“Saving face”

saving_face

“Saving face” is the concept of avoiding facing the consequences of having been shamed, sometimes by sacrificing something you value. A perfect example is what I almost did yesterday when my irresponsibility for posting a certain article was called out elsewhere. I almost took down this blog!

Throughout my life, “saving face,” has been my usual reaction to being held accountable for choosing wrong actions. It’s never made me happier, and more often than not, I wind up regretting it later. I later wonder why I didn’t just own up to it and take responsibility. But the fear of being shamed is great enough to make you do crazy things just to avoid it. In my case that usually meant some sort of disappearing act–you know, acting on that urge to “sink through the floor in shame.” But the thing is, all it does is make you look like a coward and that in itself makes you look worse than the thing that caused it all! Please note I am not talking about situations in which you are being unfairly treated or bullied. That does happen, and it happens to the sensitive the most of all. In those cases removing yourself might be the best and smartest course of action. No, I’m talking about situations in which you know you’ve acted badly and are called to the carpet about it.

“Saving face” is a staple of some cultures. In Japan, ancient samurais adhered to the tradition of seppoku, which meant stabbing oneself through the heart with a dagger when one had been shamed. The intent was to avoid shame, even if your life was the price.* Related to this (but different) is the practice of “honor killings” some fundamentalist Muslim countries still adhere to. This means killing a family member (usually a woman) when they are believed to have brought shame to the family. In these cases, love is weaker than narcissistic pride. How else could one voluntarily kill their own wife or daughter who they claim to love?

It’s interesting to me that even the term, “saving face,” is a reference to the False Self, a mask shown to the world. Saving face isn’t about honesty or authenticity; it’s about maintaining the mask, even if all it involves is escaping consequences.

Some people see “saving face” as somehow noble. But it isn’t–it’s cowardly and narcissistic. Unfortunately it’s human nature, especially for those of us who grew up in situations where we were constantly shamed just for being ourselves and developed low self esteem. We may not be suicidal, but we’ll sacrifice things we love if the consequences of behaving badly are too embarrassing.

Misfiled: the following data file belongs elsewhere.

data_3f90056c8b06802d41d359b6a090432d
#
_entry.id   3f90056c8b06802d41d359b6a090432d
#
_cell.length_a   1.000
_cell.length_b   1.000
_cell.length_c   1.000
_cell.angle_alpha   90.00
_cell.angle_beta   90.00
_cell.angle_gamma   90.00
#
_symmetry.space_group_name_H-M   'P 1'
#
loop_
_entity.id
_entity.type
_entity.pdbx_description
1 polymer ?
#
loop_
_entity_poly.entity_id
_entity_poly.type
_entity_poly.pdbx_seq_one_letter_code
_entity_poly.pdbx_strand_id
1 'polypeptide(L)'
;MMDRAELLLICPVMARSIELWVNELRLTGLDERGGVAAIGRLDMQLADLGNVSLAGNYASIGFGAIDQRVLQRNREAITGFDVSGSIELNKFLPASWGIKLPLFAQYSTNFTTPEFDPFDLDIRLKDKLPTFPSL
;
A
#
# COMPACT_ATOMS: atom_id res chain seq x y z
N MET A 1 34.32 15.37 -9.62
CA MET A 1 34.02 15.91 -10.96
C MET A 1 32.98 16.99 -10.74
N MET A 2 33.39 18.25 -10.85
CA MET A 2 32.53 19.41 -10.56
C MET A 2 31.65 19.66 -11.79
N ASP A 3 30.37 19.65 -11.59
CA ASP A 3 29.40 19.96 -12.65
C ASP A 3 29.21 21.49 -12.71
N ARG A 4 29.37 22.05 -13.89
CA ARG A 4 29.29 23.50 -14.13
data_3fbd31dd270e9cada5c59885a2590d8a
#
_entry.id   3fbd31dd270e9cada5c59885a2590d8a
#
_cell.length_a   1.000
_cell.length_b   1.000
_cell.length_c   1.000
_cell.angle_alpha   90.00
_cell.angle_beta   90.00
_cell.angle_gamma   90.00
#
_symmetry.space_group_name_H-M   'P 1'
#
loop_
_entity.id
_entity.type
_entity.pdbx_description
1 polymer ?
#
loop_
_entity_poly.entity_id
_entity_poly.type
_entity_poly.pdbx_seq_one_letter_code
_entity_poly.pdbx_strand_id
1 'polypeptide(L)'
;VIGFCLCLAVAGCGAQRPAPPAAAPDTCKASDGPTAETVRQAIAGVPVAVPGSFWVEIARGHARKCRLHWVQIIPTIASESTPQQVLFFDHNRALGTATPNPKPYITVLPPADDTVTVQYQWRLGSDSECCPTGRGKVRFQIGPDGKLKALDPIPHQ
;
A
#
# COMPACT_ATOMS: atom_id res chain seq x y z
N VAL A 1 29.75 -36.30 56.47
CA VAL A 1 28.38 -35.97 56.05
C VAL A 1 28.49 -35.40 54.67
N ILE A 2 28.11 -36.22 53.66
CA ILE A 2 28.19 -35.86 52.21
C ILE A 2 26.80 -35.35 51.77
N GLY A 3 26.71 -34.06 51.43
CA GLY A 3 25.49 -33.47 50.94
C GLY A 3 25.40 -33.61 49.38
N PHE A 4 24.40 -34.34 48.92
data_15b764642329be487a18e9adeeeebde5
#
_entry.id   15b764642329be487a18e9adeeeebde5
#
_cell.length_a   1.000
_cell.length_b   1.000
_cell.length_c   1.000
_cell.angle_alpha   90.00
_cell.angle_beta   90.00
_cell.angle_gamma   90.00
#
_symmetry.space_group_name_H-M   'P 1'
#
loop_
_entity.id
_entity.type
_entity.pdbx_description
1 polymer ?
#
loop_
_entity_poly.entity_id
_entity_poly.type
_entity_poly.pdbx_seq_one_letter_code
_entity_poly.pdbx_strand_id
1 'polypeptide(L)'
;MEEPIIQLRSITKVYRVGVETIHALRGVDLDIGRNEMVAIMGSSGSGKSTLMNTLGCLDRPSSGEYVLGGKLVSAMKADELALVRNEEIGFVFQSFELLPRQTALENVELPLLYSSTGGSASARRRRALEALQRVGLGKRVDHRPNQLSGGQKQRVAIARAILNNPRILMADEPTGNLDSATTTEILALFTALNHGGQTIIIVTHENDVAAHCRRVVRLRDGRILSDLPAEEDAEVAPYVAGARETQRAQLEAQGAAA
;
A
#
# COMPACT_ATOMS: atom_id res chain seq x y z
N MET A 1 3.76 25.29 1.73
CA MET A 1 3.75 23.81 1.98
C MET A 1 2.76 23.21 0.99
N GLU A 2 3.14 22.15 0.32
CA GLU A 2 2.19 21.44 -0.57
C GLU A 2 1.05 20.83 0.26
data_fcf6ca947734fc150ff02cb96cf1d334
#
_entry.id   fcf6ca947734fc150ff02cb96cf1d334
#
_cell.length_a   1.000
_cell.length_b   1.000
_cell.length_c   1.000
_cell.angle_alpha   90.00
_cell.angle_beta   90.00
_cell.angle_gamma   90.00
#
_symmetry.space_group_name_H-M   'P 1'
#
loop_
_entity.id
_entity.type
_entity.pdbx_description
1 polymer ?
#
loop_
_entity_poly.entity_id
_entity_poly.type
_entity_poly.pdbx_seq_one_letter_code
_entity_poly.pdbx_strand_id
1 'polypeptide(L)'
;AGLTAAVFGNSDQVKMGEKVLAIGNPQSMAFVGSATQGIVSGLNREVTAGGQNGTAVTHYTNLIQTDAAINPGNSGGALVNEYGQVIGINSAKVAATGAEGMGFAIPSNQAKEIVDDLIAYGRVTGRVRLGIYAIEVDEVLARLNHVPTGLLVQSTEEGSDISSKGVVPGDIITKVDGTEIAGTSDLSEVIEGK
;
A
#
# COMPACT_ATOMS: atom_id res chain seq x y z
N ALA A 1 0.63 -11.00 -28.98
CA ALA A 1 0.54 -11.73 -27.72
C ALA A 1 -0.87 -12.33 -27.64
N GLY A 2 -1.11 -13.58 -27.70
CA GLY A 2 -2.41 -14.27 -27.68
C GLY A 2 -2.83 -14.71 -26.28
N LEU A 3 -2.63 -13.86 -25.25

But why should it be that way? People are still going to talk even if you remove yourself from the situation or disappear, the way I’ve always tended to do. Wouldn’t it be better to face the consequences? Even if people aren’t forgiving, ironically your humility shows them you have self respect and the courage to own up to your mistakes. What’s so shameful about a simple “I was wrong” or “I’m sorry.”

* I’m aware that some cultures have different traditions from our western one and therefore these traditions may not actually be narcissistic.

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2 thoughts on ““Saving face”

  1. Lovely! Pride and shame go hand in hand, they are flip sides of the same things. I often think of pride as being the original sin, and in the bible it says Christ went to the cross, “despising the shame,” on our behalf. Pride is generally like the scar tissue that we wrap around ourselves when we’ve been mistreated. It masks off toxic shame and protects us from having to feel it.

    Something that is really amazing however, when we lay that pride down at the foot of the cross, the shame goes with it. One who is in a state of humility cannot be humiliated or shamed. There is tremendous power in that, strength in weakness. When you truly understand you are forgiven, you simply own up to whatever mistake you have made, having no need to “save face,” because there is nothing to protect and defend.

    Pride is a tricky thing, it is not always narcissism or arrogance, sometimes it is withdrawl, shyness,and embarrassment, but it is all the same thing, fear and shame, too much of us and not enough of Him.

    Liked by 2 people

    1. It’s funny. I used to think that by feeling embarrassed and “unworthy” and making myself scarce, that was me being the opposite of prideful, but actually it had everything to do with pride. Being in a state of humility really does feel so much better and is very freeing at the end of the day. It feels good to be forgiven, and to forgive yourself too.

      Liked by 2 people

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